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How to land photography jobs in a digital market

Tips and Inspiration

28 June 2017

Posted by Gemma Suyat

The photography market has evolved dramatically in the past five years and those unwilling to adapt risk being left behind. Photographers are using innovative techniques and online strategies to land paid work in ways the past never demanded. While the value of an image dwindles, the role of a photographer is becoming ever more multi-functional in an overcrowded marketplace. What’s the answer? We spoke with the experts and asked Matt Dowling, Director of The Freelancer Club, to break it down.


We are currently witnessing a major shift in the business of photography and the role of a photographer. Never has it been more challenging or confusing as it is today for working photographers to earn a living. New photographers often try to be all things to all people when starting out. This occurs for a couple of reasons. Firstly, photographers starting out in the business rarely have a developed portfolio of work. Secondly, they are often desperate to find paid jobs anywhere they can find them and feel that a wide-ranging, diverse portfolio will allow them to apply to more opportunities.

We asked whether or not this approach bears fruit? Based on the statistics we glean from the employers who post work on our jobs board and the freelancers who land the jobs, it would suggest that an eclectic portfolio showing small amounts of quality work in a range of areas and categorised neatly for presentation purposes increases the odds of landing entry-level work.

The reason why is that most work at this level comes and goes quickly. The employer is generally a startup or small business with a quick job and limited budget or an individual from the private sector. Both parties, in this case, typically require a ‘general’ solution and are less concerned with a particular style. However, to land the really big jobs, agencies, brands and employers tend to favour a niche-styled portfolio. Photographers who focus their style tend to do well over time as their brand becomes more established in a less crowded sector. A single focus is also a benefit for social growth, particularly on Instagram.

A Photographer friend shooting in Budapest.

A Photographer friend shooting in Budapest. Read less

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oliver pearce

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More and more, photography agencies are having to adapt to the changing market. They have recognised that the demands of the client is shifting and more brands are bypassing agencies to source talent directly while ‘influencer agencies’ find their feet. Take a look at the way model agencies are adjusting to this shift. Over the last few years, agencies have introduced their talent’s social influence as a selling point. Similarly, clients demand more from a photographer than just a technician with an eye for detail.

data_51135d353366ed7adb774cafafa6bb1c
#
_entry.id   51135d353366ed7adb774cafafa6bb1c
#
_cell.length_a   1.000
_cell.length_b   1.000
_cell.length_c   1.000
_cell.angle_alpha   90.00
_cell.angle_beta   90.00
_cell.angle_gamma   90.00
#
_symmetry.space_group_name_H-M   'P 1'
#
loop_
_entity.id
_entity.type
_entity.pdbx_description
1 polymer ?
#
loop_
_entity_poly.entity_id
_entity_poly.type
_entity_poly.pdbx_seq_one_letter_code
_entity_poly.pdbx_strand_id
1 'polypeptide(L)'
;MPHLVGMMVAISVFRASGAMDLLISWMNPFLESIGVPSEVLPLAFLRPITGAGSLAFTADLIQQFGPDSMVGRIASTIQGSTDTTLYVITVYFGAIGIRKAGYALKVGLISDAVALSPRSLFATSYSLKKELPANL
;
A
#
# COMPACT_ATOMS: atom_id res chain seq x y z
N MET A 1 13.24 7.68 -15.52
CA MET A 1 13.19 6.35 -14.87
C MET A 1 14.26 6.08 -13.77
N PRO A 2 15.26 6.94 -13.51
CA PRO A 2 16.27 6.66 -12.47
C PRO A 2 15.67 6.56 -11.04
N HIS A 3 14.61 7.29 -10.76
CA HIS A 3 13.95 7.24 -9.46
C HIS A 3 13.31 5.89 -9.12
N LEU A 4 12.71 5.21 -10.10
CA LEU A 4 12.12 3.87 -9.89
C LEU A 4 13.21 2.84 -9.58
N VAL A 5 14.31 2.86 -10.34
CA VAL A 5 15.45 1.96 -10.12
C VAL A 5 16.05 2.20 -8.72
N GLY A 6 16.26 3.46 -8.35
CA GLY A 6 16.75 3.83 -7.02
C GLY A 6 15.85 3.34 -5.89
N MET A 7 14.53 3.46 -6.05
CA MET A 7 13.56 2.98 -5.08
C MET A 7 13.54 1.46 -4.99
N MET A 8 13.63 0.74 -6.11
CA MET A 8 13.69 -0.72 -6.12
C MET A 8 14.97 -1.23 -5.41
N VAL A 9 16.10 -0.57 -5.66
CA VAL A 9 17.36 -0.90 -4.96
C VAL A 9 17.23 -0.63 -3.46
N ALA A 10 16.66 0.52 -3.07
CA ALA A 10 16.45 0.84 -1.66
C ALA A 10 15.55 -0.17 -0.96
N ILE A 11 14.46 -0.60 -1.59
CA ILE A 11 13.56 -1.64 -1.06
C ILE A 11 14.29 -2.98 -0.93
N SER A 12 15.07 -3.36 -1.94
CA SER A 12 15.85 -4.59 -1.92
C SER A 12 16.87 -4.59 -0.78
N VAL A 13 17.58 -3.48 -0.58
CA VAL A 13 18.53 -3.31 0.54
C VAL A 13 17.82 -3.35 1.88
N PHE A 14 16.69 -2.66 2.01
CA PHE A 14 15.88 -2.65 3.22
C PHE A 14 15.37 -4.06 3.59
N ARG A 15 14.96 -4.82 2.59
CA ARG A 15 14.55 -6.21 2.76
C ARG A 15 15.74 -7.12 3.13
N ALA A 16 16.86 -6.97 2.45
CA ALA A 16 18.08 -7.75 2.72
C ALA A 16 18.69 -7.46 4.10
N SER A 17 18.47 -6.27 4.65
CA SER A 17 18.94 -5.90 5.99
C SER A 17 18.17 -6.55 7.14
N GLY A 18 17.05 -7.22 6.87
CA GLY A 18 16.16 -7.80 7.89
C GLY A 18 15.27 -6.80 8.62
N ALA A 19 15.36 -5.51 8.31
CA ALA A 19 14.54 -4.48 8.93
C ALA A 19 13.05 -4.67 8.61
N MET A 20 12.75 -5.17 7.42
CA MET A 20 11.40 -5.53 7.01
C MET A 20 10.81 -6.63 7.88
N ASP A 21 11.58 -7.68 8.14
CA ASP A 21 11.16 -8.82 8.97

Technology, tools and access have made it a lot easier to take a good picture and an employer’s criteria has changed. Brands looking to produce a specific campaign tend to source photographers with a honed style that is evident throughout their online presence. They are looking for someone who has the creativity to produce something out of the norm, an ability to work with a team and the means to promote the brand’s message to their audience.

Influential photographers carry more weight than ever and those with Instagram followings of 50,000+ and high levels of engagement are reaping the rewards while the rest catch up. However, as the influencer market is still finding its feet, brands often look to hire micro-influencers in very niche areas. These photographers have a modest but loyal following who engage at a high level and produce work that aligns with the client’s brand.

Travel more and be always ready to go! I took this picture in January and this was one of my resolutions.

Travel more and be always ready to go! I took this picture in January and this was one of my resolutions. Read less

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Image content has never been more in demand and access to quality work is easier to find than ever. Stock libraries such as Picfair are improving the quality and competing in price. Equally, today’s photographer can look to these sectors for additional routes to market. Putting artistic integrity to one side, and presuming that the majority of photographers have to earn a living from their craft, there is an emphasis on the business side of photography now more than ever.

It’s prudent to take a step back and assess which sectors require a pro photographer and which do not. The wedding sector still looks strong and we have not seen the predicted decline in bridal jobs on our site. Corporate events are still a great source of work, as are private events and individuals seeking professional imagery for their personal brand. High-end fashion remains a bleak option with so many fashion brands underpaying or exploiting photographers whereas commercial fashion such as online retailers or boutiques provides a great funnel for work.

New markets are also materialising. Photographers required to shoot portraits for social media profiles are in greater demand while work with bloggers who require high-end imagery to complement their regular posts are appearing more frequently.

It’s an exciting time to be a photographer if you’re willing to embrace the new landscape, adapt, and innovate. The Freelancer Club helps photographers access paid jobs, showcase work, connect with others and develop their business.

Sign up for free or use code: PICFAIR20 to get 20% off any their premium membership options. Click here to see paid photography jobs in your area.

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